Celtic Bookmakers goes bust


#1

The betting chain run by former government minister Ivan Yates has gone bust today. A receiver’s been appointed and a lot of people will loose their jobs… now for the life of me I can’t understand why any bookie who’s expanding their business would do so without an online betting site part of their business.

It would be like setting up an airline - and expecting people to walk into a travel agents to book a seat. Madness…but why did nobody see it coming?


#2

Already being discussed here >> thepropertypin.com/viewtopic.php?f=19&t=516&start=4155


#3

surely worth a thread on it’s own?

Yates made a collossal mistake by not going online.

He was too cheap to invest in the only possible growth area if he’d had an online facility he’d have something worth selling, but in the current situation he’s fooked


#4

I do some work in Irish retail and you’d be amazed the amount of established retailers that dont/wont understand the online model.


#5

Not as simple as that, the betting margins are even tighter online and it does also require a significant investment (obviously when you achieve economies of scale it’s fine. I wonder how Boylesports are finding it without a significant UK presence);

I asked a friend in the industry who still bet in shops and and the answer was clear - people who simply don’t have credit/debit cards; the most profitable ones were near building sites - plenty of non declared disposable income back in the day - and of course SW recipients;

If betting is a hobby and helps you pass the day why wouldn’t you stroll down to the bukies and have a more social bet.

His old shops were probably holding their own; seems the expansion and purchase of other chains have sunk him


#6

I’d agree. Caught his interview on NT this morning. He had looked at going online in 2005 but the cost came in at 10M with no guarantees.

I think many people underestimate the cost of taking a pre-existing business online. It’s not a matter of slapping a web page up and watching the money roll in. Your solution has to be as good, if not better, than the existing players. At that point it then comes down to who can spend the most on advertising to generate business without going bust.

If you have a unique selling point you can grow organically, if not, and you’re just copying others, it’s then simply a case of numbers. Do you have enough money to sustain the business to critical mass? I’d suggest that if Yates had taken the online gamble he’d probably have been wound up 12 months earlier owing 50M.


#7

Personal guarantees are going to get him.

These seem to go against the ideas of
(a) limited liability companies
(b) due diligence by banks on their provision of capital
© banks’ interest rates on loans factoring in risk
(d) banks insuring their loan book.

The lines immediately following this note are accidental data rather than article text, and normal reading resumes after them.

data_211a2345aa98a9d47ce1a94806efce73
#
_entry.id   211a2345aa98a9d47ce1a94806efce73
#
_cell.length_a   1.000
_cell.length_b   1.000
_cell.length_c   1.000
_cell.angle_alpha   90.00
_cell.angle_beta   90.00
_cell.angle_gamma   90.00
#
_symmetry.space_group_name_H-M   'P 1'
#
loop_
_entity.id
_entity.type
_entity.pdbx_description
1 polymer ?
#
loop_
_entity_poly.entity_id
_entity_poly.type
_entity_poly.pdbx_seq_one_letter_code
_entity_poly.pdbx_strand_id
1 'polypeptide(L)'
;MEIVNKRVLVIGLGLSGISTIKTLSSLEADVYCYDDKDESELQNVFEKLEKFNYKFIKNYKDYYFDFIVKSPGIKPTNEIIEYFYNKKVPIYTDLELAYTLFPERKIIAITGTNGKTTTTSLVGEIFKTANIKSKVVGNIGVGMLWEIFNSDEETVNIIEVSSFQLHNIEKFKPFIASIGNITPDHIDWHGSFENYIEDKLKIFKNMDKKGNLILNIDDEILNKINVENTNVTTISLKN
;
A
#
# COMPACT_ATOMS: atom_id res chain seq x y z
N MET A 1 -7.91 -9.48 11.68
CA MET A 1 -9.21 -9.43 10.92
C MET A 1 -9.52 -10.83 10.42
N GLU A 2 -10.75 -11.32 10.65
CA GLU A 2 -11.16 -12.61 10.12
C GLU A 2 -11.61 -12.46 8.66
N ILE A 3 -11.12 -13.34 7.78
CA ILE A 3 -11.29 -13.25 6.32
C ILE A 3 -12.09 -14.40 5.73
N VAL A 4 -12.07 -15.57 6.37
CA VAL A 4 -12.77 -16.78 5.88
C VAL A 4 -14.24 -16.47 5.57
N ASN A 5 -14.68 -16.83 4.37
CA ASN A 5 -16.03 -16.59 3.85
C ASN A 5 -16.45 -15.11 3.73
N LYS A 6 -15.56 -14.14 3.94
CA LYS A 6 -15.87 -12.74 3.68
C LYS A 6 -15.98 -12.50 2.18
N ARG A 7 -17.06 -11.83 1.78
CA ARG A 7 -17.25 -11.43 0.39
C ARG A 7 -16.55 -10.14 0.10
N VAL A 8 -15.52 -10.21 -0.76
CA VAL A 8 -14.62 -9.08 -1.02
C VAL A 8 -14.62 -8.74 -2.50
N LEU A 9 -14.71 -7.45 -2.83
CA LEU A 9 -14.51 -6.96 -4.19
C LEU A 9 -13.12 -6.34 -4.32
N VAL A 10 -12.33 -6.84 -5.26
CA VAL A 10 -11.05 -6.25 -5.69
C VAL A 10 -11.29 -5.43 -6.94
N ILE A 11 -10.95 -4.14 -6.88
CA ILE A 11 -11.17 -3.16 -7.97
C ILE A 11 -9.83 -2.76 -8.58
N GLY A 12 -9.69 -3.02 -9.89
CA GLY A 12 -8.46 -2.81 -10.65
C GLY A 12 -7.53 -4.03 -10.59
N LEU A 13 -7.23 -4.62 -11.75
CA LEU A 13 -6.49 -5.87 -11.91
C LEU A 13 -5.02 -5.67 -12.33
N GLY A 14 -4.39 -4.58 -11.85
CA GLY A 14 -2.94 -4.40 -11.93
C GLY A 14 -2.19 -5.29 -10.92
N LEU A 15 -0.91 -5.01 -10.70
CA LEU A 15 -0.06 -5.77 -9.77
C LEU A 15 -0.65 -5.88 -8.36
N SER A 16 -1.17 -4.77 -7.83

Now that we own all the banks, and since we have a fantastic new regulator :confused:, this practice should be circumscribed.

(Not that we have any money to loan out, but anyway.)


#8

Isn’t it funny how developers can take out massive loans, go bust and then submit business plans to NAMA containing nice salaries.

Meanwhile, out in the real business world, if you fail big time, you are fecked…

Maybe Ivans problem is that he didn’t leverage himself into property.


#9

Maybe he did i.e. high rents and upward only rent reviews.


#10

A personal guarantee is a great way for somebody else to do the due diligence. Yates was very foolish to stake his savings and properties on a large expansion gamble.


#11

Agreed, he went all in instead of keeping chips in reserve. Very foolish indeed.

Personal guarantees seem immoral to me (in the same way that bondholders can lend at interest rates dictated by calculated risk, but are immune to this risk anyway).

Here’s something I found from the Business Post last year:


#12

if there’s one lesson of the property bubble it’s that PGs are no substitute for due diligence - or bank conservatism


#13

A broke bookies…

Only in Ireland…


#14

I remember someone saying a few years ago that the choice of location for a lot of his shops was quite poor?


#15

At least Yates has his ministerial pension to keep him in beans for a while… his NAMA maybe?


#16

He should have listened as he said it himself this morning.

He was pretty open on Newstalk. The whole business plan had a very property developer feel to it. Borrow Build (and repeat to bust) vs borrow expand (and repeat to bust). On the face of it, if you believe what he says (€25,000 salary), they didn’t even take anything worthwhile out in the good times, let alone have to shore things up when the tide turned.

No wonder he was so against any reduction is his pension.


#17

+1


#18

bank conservationism is what the tax payer is doing.

An Tacspaia.

Not sure that works.


#19

I bet you it’s not…


#20

I meant to write conservatism!

  • I guess conservationism in this context would mean not doing anything that would cause the extinction of that rare species the solvent Irish bank . Would have been nice too

I heard IY on Sean O’Rourke yesterday. O’Rourke was clearly not used to businessmen putting their hand up and taking responsibility. The best he could come up with was “What about the landlords left “High and dry”…?”

I reckon a lot of them will regret pushing them so hard - half a loaf etc.